As Arctic Council chair passes to Russia, ‘we could see a very friendly bear,’ expert says
Russia plans for two years of high-profile circumpolar co-operation
Expect no open disputes as key ministers from eight circumpolar nations — Canada, United States, Denmark-Greenland, Iceland, Sweden, Norway, Finland and Russia — gather Thursday in Reykjavik for the 12th ministerial of the Arctic Council.
Whitney Lackenbauer, Canada Research Chair in the study of the Canadian north at Trent University, says turmoil elsewhere in the world should stay out of the Harpa meeting hall.
During their three-hour meeting, ministers responsible for the Arctic, including Canada’s foreign minister, Marc Garneau, will go through a list of the Arctic Council’s priorities and reports from various working groups on issues such as contaminants, oil spill containment and shipping.
They are expected to approve a joint declaration and pass the two-year-long chairmanship of the Arctic Council from Iceland to Russia.
Russia is likely to be on its best behaviour at the meeting and during its chairmanship of the council from 2021 to 2013, Lackenbauer said.
“Russia will be the ‘bear in the chair,’ but we could see a very friendly bear. We won’t see any thrashing out against the West,” he said. “Russia would like nothing more than to encourage nations like the U.S. to end their economic sanctions on Russia, which date back to their unlawful behaviour in Ukraine.”
But while Russia is likely to remain a friendly player in the Arctic Council, that does not change the reality that it has behaved outside the council in ways that have been more adversarial than friendly, Lackenbauer said.
“That’s the challenge for Canada,” he said. “That we can continue to embrace the spirit of co-operation without undermining our principled stand against Russia elsewhere in the world. Doing this will be a considerable achievement.”
As chair of the Arctic Council, Russia plans to focus on societal challenges in Russia’s north and invigorating the Arctic Economic Council.
The economic council was also promoted by Leona Aglukkaq, as Arctic minister during Canada’s chairmanship from 2013-15.
“But it really hasn’t taken root, so Canada and Russia should find common ground to work together,” Lackenbauer said.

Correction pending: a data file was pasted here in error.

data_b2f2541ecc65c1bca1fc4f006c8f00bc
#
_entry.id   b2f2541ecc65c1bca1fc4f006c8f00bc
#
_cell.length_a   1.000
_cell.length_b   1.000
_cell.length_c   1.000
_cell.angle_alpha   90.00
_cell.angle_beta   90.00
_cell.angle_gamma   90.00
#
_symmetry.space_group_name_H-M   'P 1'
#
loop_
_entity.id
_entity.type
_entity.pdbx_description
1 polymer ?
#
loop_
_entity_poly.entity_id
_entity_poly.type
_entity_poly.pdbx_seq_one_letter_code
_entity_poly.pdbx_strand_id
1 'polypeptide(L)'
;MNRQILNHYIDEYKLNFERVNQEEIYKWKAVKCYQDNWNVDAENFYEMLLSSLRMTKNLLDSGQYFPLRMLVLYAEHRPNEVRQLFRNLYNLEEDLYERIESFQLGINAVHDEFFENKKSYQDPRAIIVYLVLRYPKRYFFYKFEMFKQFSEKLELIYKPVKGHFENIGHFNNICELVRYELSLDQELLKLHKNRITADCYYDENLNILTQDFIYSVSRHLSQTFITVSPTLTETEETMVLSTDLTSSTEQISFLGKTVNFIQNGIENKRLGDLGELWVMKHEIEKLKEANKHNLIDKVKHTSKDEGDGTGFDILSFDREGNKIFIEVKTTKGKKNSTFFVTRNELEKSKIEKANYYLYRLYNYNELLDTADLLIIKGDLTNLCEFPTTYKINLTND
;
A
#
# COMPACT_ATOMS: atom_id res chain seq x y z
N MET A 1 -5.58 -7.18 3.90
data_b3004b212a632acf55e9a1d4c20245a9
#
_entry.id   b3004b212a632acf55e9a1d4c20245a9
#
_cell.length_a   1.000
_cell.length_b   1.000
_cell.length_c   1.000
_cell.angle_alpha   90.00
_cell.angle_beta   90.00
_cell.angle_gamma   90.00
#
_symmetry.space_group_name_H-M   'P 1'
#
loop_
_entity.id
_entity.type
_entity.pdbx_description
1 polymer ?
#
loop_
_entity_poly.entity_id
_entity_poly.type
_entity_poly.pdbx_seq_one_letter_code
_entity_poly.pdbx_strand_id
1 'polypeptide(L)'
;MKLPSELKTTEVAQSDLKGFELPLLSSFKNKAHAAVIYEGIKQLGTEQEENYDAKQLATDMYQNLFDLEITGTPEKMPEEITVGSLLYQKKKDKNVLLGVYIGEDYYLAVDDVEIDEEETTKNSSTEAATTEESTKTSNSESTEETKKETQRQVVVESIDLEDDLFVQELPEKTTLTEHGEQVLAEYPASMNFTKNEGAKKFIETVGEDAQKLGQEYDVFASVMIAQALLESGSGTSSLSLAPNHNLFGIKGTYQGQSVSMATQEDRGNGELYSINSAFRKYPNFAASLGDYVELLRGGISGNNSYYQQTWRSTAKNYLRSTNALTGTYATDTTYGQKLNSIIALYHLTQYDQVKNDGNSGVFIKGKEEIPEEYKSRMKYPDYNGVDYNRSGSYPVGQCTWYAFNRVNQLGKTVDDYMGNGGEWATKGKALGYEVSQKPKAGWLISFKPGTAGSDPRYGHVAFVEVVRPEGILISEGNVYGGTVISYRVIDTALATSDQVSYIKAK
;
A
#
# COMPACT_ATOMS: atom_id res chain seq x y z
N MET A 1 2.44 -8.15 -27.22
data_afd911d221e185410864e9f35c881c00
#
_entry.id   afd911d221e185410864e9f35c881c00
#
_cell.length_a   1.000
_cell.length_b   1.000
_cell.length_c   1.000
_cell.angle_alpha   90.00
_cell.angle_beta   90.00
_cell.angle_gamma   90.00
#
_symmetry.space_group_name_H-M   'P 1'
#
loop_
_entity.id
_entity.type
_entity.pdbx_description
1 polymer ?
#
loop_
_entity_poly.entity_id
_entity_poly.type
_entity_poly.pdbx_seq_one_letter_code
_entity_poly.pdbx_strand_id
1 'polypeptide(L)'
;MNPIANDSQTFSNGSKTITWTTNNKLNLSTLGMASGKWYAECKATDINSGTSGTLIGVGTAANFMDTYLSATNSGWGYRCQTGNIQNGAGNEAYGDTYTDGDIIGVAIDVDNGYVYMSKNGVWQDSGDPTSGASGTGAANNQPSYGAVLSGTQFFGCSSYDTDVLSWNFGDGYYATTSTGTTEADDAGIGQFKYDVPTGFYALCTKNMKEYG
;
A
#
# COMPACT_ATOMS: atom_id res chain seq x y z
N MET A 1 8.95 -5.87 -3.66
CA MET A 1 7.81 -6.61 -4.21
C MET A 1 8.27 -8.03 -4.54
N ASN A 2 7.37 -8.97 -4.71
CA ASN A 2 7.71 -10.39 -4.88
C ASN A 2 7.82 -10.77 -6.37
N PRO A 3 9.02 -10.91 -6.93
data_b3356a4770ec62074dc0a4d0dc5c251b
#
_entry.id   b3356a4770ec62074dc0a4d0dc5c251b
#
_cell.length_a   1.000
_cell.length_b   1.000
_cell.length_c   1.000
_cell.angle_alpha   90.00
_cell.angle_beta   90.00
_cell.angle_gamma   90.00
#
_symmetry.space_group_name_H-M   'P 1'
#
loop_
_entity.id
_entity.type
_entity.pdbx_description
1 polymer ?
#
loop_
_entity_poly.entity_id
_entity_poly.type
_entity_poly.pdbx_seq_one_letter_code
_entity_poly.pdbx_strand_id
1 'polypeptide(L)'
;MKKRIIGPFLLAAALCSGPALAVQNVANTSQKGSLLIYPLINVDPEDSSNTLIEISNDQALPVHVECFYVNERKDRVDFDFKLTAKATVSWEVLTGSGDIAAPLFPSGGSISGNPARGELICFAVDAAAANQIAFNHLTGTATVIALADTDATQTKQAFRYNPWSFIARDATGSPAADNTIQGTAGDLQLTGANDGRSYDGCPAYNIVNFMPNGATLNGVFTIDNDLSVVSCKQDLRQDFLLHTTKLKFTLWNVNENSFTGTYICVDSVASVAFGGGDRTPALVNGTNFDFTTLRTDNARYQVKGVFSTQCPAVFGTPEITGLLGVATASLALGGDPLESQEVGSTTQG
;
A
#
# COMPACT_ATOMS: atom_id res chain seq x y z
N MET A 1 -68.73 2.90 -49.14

The upcoming meeting is unlikely to see conflicts created by U.S. representatives, as it did in 2019, when the secretary of state, Mike Pompeo, opposed any joint declaration about the need for action on climate change.
That prompted harsh criticism from the Inuit Circumpolar Council, one of six Indigenous permanent participants on the council, which called the U.S. position “a moral failure.”
Russian Prime Minister Mikhail Mishustin has approved a plan for Russia’s chairmanship aimed at maintaining peace, stability and cooperation in the region, the Russian government said on Saturday.
“As chair of the Arctic council and all of the other activities which go along with this, this is really a great moment for Russia to try to promote a very positive face of what it’s doing in the Arctic,” Lackenbauer said.
To that end, Russia has planned cultural festivals, scientific conferences, expeditions,, summits, roundtables and forums.
Most events will take place in Russia’s northern cities: Yakutsk, Salekhard, Murmansk, Arkhangelsk and Syktyvkar, as well as Arctic Norway.
Plans also include the construction of the Snowflake International Arctic Station, a year-round research station on Russia’s Yamal Peninsula, in the Russian Arctic east of Scandinavia, which is expected to be fully powered by renewable energy.
Besides being a hub for international innovations, Snowflake will also serve as “a place of encounter between Indigenous peoples and visitors to the research station,” said the Arctic Council in Pathways, a publication celebrating its 25th anniversary.